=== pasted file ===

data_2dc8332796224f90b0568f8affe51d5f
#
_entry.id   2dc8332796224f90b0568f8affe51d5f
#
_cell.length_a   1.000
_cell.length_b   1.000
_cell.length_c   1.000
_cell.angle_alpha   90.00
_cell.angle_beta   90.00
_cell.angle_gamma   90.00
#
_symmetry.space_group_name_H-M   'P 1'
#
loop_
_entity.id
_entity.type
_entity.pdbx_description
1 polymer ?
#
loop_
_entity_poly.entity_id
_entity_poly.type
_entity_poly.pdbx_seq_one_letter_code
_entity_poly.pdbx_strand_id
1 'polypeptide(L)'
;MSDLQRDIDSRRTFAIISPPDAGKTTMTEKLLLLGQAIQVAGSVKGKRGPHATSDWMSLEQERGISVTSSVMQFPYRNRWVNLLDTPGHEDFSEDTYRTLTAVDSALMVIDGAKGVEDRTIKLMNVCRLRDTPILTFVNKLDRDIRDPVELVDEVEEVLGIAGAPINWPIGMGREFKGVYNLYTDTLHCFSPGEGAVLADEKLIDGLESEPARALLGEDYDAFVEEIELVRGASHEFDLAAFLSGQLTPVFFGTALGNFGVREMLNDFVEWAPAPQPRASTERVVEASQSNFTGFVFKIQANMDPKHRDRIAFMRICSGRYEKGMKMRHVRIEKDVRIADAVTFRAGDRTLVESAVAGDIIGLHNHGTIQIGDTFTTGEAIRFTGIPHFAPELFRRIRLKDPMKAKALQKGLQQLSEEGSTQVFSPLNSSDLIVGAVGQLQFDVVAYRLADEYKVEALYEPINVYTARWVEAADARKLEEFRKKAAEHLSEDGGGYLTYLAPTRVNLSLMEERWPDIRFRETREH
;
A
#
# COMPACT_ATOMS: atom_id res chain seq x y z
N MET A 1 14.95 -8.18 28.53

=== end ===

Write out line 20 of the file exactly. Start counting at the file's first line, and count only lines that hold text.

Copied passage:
loop_